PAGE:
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William Worden
Saturday Evening Post
1947

Unquestionably the oddest theory of all was advanced by J. Patton Gibson, a Tennessee writer, and given an odd twist by Judge Lewis Shepherd, of Chattanooga. Shepherd’s connection with the Malungeons came through his employment as attorney for a half-Malungeon woman who somehow had wandered that far from her native Hancock County mountains. A daughter was born, and subsequently both the mother and father died, the latter in an asylum. His relatives sent the child away and claimed the land, basing their claim on the theory that the Malungeon woman had been of Negro blood, that the marriage therefore had been illegal under Tennessee statues and that the child was illegitimate and without rights of succession to the property.

 Shepherd was employed as attorney for the girl, by this time nearly grown, and brought back to Chattanooga by friends of the dead man. Like so many of the people who have written and spoken on the subject of the Malungeon mystery Shepherd nowhere quoted his authorities, but what he told the jury was that the girl in question had no Negroid characteristics and that she, a Malungeon, was a descendant of a lost and hounded people originally Phoenicians, who migrated to Morocco at the time the Romans were sacking Carthage. From Morocco, he said, they eventually sailed to South Carolina, arriving there before other settlers. But when lighter neighbors came, these people could not get along with them because the light South Carolinians insisted the Malungeons were Negroes, and even attempted to impose a head tax on them as such, as well as barring their children from Caucasian schools. So they fled toward the mountains and stopped only when they reached Hancock County, Tennessee.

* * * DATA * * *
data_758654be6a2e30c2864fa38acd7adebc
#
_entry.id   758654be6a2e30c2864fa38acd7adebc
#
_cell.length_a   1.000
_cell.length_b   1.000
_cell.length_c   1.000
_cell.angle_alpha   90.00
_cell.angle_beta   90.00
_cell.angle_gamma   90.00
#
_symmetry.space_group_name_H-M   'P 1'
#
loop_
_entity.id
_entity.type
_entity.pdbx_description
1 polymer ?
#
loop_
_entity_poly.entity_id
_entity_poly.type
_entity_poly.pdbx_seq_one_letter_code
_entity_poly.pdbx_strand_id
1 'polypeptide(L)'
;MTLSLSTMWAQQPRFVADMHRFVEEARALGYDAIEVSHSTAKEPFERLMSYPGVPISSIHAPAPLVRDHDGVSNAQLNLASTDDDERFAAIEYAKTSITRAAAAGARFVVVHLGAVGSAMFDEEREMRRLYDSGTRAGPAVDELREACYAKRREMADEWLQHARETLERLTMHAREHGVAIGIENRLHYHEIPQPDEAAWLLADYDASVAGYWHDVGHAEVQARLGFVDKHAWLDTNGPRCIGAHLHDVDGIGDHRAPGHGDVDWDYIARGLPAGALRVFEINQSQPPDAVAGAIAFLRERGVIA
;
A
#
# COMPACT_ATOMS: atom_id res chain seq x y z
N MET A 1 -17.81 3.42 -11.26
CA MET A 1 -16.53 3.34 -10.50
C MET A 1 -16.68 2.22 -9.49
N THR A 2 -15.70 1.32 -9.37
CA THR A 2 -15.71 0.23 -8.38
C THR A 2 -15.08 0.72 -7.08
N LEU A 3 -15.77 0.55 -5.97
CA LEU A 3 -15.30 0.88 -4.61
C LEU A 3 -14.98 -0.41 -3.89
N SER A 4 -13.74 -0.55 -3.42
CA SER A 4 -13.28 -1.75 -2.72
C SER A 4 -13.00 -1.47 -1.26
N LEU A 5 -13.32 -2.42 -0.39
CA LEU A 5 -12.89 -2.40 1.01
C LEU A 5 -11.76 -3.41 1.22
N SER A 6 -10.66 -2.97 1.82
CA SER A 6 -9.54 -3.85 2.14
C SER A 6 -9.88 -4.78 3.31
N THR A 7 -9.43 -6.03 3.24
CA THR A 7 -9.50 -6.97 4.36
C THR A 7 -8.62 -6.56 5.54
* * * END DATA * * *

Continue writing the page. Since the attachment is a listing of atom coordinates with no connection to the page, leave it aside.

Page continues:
There was nobody then, and there is nobody now, to support in any way his theory or to argue with him on any basis except improbability. But he did win the court case.



The Melungeons

By Noted Historian, The Late Bonnie Ball

In both Carolinas Melungeons were denied privileges usually granted to white people. For that reason many migrated to Tennessee where the courts ruled that they were not Negroes.

Traditions still persist that the Melungeons were descendants of the ancient Phoenicians who migrated from Carthage to Morocco, whenced they crossed the Atlantic before the American Revolution and settled in North Carolina. If this theory can be accepted, they were pure Carthaginians, and not a mixed race.

In weighing this last statement it is interesting to note that the Moors of Tennessee called themselves Portuguese, that the Moors of North Carolina came from Portugal, and that a generation ago the Melungeons called themselves Portuguese.